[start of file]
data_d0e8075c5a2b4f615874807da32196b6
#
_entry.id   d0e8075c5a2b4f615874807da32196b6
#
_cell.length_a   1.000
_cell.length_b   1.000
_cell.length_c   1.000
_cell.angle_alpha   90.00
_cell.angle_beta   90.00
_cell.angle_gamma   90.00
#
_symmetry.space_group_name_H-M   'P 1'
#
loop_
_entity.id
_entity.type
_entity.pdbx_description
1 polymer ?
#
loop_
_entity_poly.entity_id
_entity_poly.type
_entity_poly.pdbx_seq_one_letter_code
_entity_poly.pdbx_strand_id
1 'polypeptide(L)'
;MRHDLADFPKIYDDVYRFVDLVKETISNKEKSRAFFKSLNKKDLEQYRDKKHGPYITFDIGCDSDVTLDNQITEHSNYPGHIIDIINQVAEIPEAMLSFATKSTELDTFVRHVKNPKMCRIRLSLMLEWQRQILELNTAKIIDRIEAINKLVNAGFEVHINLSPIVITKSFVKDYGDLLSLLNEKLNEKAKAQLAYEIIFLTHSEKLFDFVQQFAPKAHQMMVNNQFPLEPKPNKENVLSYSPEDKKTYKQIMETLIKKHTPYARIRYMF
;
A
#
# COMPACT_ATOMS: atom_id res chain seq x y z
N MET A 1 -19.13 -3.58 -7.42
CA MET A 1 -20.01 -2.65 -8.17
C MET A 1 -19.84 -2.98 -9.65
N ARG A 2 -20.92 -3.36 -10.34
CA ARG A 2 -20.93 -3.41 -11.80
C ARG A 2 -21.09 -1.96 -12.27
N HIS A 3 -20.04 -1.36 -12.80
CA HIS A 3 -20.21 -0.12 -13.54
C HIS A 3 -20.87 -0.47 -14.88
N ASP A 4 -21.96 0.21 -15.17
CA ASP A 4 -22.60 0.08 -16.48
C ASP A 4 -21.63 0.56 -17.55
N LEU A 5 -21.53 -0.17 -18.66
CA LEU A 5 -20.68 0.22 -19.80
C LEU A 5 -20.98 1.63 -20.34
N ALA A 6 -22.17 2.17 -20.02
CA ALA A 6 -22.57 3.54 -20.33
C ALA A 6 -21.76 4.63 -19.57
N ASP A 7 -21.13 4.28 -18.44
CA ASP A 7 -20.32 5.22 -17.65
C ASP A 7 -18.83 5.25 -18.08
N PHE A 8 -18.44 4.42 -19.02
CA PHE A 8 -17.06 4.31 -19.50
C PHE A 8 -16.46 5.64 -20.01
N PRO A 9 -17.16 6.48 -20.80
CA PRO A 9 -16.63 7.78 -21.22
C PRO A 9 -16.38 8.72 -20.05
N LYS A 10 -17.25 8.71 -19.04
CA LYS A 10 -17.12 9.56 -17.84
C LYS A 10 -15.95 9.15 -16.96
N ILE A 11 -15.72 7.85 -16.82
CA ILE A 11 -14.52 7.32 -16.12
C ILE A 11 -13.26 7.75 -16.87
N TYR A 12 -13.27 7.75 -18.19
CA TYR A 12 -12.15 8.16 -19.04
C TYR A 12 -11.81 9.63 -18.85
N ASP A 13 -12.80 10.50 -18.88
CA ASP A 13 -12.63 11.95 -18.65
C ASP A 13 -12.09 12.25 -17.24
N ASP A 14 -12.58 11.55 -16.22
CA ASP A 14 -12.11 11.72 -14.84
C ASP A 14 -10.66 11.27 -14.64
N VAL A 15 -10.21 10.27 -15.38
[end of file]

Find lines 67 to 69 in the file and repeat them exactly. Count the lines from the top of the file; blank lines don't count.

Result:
N ASP A 13 -12.80 10.50 -18.88
CA ASP A 13 -12.63 11.95 -18.65
C ASP A 13 -12.09 12.25 -17.24